Meta-Analysis of Program Effects
Outcomes measured Treatment age No. of effect sizes Treatment N Adjusted effect sizes(ES) and standard errors(SE) used in the benefit - cost analysis Unadjusted effect size (random effects model)
First time ES is estimated Second time ES is estimated
ES SE Age ES SE Age ES p-value
15 3 648 -0.031 0.064 16 -0.031 0.064 24 -0.031 0.624
15 2 407 0.721 0.132 16 n/a n/a n/a 0.721 0.001
15 1 81 0.069 0.213 16 n/a n/a n/a 0.069 0.746
1In addition to the outcomes measured in the meta-analysis table, WSIPP measures benefits and costs estimated from other outcomes associated with those reported in the evaluation literature. For example, empirical research demonstrates that high school graduation leads to reduced crime. These associated measures provide a more complete picture of the detailed costs and benefits of the program.

2“Others” includes benefits to people other than taxpayers and participants. Depending on the program, it could include reductions in crime victimization, the economic benefits from a more educated workforce, and the benefits from employer-paid health insurance.

3“Indirect benefits” includes estimates of the net changes in the value of a statistical life and net changes in the deadweight costs of taxation.
Detailed Monetary Benefit Estimates Per Participant
Affected outcome: Resulting benefits:1 Benefits accrue to:
Taxpayers Participants Others2 Indirect3 Total
Crime Criminal justice system $918 $0 $3,069 $459 $4,446
Labor market earnings associated with high school graduation $64 $151 $83 $0 $298
Costs of higher education ($14) ($21) ($6) ($7) ($49)
Program cost Adjustment for deadweight cost of program $0 $0 $0 $14,549 $14,549
Totals $968 $129 $3,146 $15,000 $19,243
Click here to see populations selected
Detailed Annual Cost Estimates Per Participant
Annual cost Year dollars Summary
Program costs $5,284 2015 Present value of net program costs (in 2022 dollars) $29,097
Comparison costs $29,705 2015 Cost range (+ or -) 50%
We estimate the per-participant program cost using WSIPP’s annual marginal cost estimate for juvenile local supervision (as reported in Washington State Institute for Public Policy. (December 2018). Benefit-cost technical documentation. Olympia, WA: Author) to compute a monthly cost estimate. We use the weighted average intensive supervision caseloads, as reported in the included studies, 12 youth per juvenile probation counselor versus traditional probation caseloads that average 43 youth per juvenile probation officer (as reported in Burley, M. & Barnoski, R. (1997). Washington State Juvenile Courts: Workloads and Costs. Olympia: Washington State Institute for Public Policy). We take the ratio of the intensive supervision caseload to the traditional probation caseload and multiply it by the monthly marginal average cost estimate for juvenile supervision. We then multiply the cost by the weighted average time on supervision, 7.5 months, as reported by the studies included in the meta-analysis. The comparison group cost is the annual marginal cost estimate for juvenile state institutions, multiplied by the estimated time confined in state institutions (8 months as reported in Lerman, P. (1975). Community treatment and social control. Chicago: University of Chicago Press.).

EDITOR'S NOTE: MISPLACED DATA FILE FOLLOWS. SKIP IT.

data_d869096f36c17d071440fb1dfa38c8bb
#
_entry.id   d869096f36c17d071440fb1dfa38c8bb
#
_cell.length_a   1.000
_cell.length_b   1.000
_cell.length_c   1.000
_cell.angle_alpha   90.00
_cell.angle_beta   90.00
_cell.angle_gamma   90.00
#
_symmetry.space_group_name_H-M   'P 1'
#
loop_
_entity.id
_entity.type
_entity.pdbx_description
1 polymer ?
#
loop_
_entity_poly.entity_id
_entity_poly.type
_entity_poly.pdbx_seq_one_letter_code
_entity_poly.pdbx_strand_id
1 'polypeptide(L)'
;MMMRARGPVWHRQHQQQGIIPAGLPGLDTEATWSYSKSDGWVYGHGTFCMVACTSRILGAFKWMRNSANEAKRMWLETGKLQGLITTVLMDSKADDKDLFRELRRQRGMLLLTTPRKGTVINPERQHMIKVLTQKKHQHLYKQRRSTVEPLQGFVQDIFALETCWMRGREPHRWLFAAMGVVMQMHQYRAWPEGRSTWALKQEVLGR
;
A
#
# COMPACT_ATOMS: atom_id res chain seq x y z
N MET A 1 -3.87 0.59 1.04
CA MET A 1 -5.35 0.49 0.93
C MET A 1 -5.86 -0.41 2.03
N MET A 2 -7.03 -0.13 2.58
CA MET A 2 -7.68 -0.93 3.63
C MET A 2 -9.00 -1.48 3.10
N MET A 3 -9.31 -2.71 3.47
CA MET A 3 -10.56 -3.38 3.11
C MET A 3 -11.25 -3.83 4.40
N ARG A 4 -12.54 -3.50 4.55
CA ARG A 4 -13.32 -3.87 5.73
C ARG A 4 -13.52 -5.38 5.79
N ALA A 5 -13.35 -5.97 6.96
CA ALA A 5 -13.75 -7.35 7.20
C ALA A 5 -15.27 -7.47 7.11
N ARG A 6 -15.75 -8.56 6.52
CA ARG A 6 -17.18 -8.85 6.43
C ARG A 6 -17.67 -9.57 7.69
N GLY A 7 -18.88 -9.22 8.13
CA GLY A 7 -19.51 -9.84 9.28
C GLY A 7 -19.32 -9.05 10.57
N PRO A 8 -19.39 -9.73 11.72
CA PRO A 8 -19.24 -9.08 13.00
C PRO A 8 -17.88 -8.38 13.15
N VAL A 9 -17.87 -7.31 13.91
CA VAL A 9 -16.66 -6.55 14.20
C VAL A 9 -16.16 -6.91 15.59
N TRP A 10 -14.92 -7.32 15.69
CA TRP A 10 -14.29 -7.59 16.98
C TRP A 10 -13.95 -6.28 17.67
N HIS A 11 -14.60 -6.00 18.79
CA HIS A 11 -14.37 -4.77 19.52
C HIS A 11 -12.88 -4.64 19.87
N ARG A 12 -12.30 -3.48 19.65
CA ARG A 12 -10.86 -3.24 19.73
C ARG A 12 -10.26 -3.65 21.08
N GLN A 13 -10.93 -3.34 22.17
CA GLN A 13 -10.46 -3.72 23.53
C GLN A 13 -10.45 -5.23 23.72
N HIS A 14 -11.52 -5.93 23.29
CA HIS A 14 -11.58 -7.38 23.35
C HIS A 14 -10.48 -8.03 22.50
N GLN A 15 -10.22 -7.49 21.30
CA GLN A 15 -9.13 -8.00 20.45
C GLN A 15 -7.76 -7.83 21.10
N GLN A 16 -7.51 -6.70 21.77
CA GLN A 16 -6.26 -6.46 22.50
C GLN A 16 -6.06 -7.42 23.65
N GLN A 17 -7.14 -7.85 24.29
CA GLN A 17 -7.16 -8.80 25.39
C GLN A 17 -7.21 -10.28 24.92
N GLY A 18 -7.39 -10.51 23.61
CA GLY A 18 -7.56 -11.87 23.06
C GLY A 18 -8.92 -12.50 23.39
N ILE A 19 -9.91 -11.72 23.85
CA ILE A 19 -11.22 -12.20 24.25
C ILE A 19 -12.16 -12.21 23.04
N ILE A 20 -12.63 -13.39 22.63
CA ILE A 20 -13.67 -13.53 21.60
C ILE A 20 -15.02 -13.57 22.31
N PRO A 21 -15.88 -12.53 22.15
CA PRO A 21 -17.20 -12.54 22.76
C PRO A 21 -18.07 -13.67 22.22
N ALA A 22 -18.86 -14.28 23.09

The figures shown are estimates of the costs to implement programs in Washington. The comparison group costs reflect either no treatment or treatment as usual, depending on how effect sizes were calculated in the meta-analysis. The cost range reported above reflects potential variation or uncertainty in the cost estimate; more detail can be found in our Technical Documentation.
Benefits Minus Costs
Benefits by Perspective
Taxpayer Benefits by Source of Value
Benefits Minus Costs Over Time (Cumulative Discounted Dollars)
The graph above illustrates the estimated cumulative net benefits per-participant for the first fifty years beyond the initial investment in the program. We present these cash flows in discounted dollars. If the dollars are negative (bars below $0 line), the cumulative benefits do not outweigh the cost of the program up to that point in time. The program breaks even when the dollars reach $0. At this point, the total benefits to participants, taxpayers, and others, are equal to the cost of the program. If the dollars are above $0, the benefits of the program exceed the initial investment.

Citations Used in the Meta-Analysis

Barton, W.H., & Butts, J.A. (1990). Viable options: Intensive supervision programs for juvenile delinquents. Crime and Delinquency, 36 (2), 238-256.

Lerman, P. (1975). Community treatment and social control. Chicago: University of Chicago Press.

Weibush, R.G. (1993). Juvenile intensive supervision: The impact on felony offenders diverted from institutional placement. Crime and Delinquency, 39 (1), 68-89.